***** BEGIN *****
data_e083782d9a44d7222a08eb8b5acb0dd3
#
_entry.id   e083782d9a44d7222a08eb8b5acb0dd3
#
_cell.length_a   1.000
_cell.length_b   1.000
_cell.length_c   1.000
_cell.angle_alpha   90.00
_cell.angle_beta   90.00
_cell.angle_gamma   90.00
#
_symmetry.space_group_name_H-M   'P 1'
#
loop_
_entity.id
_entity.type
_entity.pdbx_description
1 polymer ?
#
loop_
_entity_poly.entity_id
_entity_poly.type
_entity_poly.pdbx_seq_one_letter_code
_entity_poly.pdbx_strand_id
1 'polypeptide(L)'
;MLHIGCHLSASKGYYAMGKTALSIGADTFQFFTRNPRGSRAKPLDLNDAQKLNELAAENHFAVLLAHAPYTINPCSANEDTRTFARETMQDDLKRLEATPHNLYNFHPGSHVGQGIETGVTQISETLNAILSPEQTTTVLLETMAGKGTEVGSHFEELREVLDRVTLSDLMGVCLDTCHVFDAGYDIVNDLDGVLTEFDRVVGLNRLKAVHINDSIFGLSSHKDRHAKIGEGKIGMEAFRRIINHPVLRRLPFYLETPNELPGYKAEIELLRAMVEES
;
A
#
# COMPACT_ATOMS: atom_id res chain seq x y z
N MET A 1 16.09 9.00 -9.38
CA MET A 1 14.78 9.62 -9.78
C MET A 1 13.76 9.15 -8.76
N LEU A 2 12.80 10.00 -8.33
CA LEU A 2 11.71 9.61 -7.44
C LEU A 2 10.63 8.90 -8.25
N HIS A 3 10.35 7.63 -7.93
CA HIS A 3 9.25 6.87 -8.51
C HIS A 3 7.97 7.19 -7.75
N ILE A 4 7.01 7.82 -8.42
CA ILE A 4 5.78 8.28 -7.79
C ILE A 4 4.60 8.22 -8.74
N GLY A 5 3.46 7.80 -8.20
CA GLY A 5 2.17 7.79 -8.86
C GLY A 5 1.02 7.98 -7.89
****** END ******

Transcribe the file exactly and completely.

data_e083782d9a44d7222a08eb8b5acb0dd3
#
_entry.id   e083782d9a44d7222a08eb8b5acb0dd3
#
_cell.length_a   1.000
_cell.length_b   1.000
_cell.length_c   1.000
_cell.angle_alpha   90.00
_cell.angle_beta   90.00
_cell.angle_gamma   90.00
#
_symmetry.space_group_name_H-M   'P 1'
#
loop_
_entity.id
_entity.type
_entity.pdbx_description
1 polymer ?
#
loop_
_entity_poly.entity_id
_entity_poly.type
_entity_poly.pdbx_seq_one_letter_code
_entity_poly.pdbx_strand_id
1 'polypeptide(L)'
;MLHIGCHLSASKGYYAMGKTALSIGADTFQFFTRNPRGSRAKPLDLNDAQKLNELAAENHFAVLLAHAPYTINPCSANEDTRTFARETMQDDLKRLEATPHNLYNFHPGSHVGQGIETGVTQISETLNAILSPEQTTTVLLETMAGKGTEVGSHFEELREVLDRVTLSDLMGVCLDTCHVFDAGYDIVNDLDGVLTEFDRVVGLNRLKAVHINDSIFGLSSHKDRHAKIGEGKIGMEAFRRIINHPVLRRLPFYLETPNELPGYKAEIELLRAMVEES
;
A
#
# COMPACT_ATOMS: atom_id res chain seq x y z
N MET A 1 16.09 9.00 -9.38
CA MET A 1 14.78 9.62 -9.78
C MET A 1 13.76 9.15 -8.76
N LEU A 2 12.80 10.00 -8.33
CA LEU A 2 11.71 9.61 -7.44
C LEU A 2 10.63 8.90 -8.25
N HIS A 3 10.35 7.63 -7.93
CA HIS A 3 9.25 6.87 -8.51
C HIS A 3 7.97 7.19 -7.75
N ILE A 4 7.01 7.82 -8.42
CA ILE A 4 5.78 8.28 -7.79
C ILE A 4 4.60 8.22 -8.74
N GLY A 5 3.46 7.80 -8.20
CA GLY A 5 2.17 7.79 -8.86
C GLY A 5 1.02 7.98 -7.89